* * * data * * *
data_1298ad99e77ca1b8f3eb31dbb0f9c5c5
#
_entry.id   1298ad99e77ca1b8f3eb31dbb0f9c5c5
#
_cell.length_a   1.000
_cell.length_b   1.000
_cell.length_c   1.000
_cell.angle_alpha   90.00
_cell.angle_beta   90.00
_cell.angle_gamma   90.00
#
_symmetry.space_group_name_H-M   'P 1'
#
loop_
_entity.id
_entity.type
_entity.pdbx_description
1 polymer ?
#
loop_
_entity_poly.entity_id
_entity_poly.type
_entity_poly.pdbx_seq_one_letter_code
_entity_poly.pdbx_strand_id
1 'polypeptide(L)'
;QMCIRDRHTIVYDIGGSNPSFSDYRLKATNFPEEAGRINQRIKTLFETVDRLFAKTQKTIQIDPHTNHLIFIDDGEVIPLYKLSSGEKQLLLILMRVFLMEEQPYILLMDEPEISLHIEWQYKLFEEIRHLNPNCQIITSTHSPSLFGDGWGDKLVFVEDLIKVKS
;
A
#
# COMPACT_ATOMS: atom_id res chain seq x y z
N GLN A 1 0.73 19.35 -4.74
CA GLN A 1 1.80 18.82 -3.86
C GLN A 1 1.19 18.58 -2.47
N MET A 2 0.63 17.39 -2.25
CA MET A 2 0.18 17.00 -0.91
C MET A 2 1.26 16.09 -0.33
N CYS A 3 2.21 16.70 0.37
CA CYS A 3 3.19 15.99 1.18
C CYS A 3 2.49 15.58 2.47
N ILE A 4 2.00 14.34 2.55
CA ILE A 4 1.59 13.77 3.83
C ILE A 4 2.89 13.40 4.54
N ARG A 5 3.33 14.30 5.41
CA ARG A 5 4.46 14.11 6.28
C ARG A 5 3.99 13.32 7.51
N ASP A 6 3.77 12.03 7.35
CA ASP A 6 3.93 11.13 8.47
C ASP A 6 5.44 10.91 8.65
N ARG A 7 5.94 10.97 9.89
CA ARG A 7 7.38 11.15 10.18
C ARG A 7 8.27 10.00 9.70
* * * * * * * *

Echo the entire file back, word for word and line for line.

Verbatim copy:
data_1298ad99e77ca1b8f3eb31dbb0f9c5c5
#
_entry.id   1298ad99e77ca1b8f3eb31dbb0f9c5c5
#
_cell.length_a   1.000
_cell.length_b   1.000
_cell.length_c   1.000
_cell.angle_alpha   90.00
_cell.angle_beta   90.00
_cell.angle_gamma   90.00
#
_symmetry.space_group_name_H-M   'P 1'
#
loop_
_entity.id
_entity.type
_entity.pdbx_description
1 polymer ?
#
loop_
_entity_poly.entity_id
_entity_poly.type
_entity_poly.pdbx_seq_one_letter_code
_entity_poly.pdbx_strand_id
1 'polypeptide(L)'
;QMCIRDRHTIVYDIGGSNPSFSDYRLKATNFPEEAGRINQRIKTLFETVDRLFAKTQKTIQIDPHTNHLIFIDDGEVIPLYKLSSGEKQLLLILMRVFLMEEQPYILLMDEPEISLHIEWQYKLFEEIRHLNPNCQIITSTHSPSLFGDGWGDKLVFVEDLIKVKS
;
A
#
# COMPACT_ATOMS: atom_id res chain seq x y z
N GLN A 1 0.73 19.35 -4.74
CA GLN A 1 1.80 18.82 -3.86
C GLN A 1 1.19 18.58 -2.47
N MET A 2 0.63 17.39 -2.25
CA MET A 2 0.18 17.00 -0.91
C MET A 2 1.26 16.09 -0.33
N CYS A 3 2.21 16.70 0.37
CA CYS A 3 3.19 15.99 1.18
C CYS A 3 2.49 15.58 2.47
N ILE A 4 2.00 14.34 2.55
CA ILE A 4 1.59 13.77 3.83
C ILE A 4 2.89 13.40 4.54
N ARG A 5 3.33 14.30 5.41
CA ARG A 5 4.46 14.11 6.28
C ARG A 5 3.99 13.32 7.51
N ASP A 6 3.77 12.03 7.35
CA ASP A 6 3.93 11.13 8.47
C ASP A 6 5.44 10.91 8.65
N ARG A 7 5.94 10.97 9.89
CA ARG A 7 7.38 11.15 10.18
C ARG A 7 8.27 10.00 9.70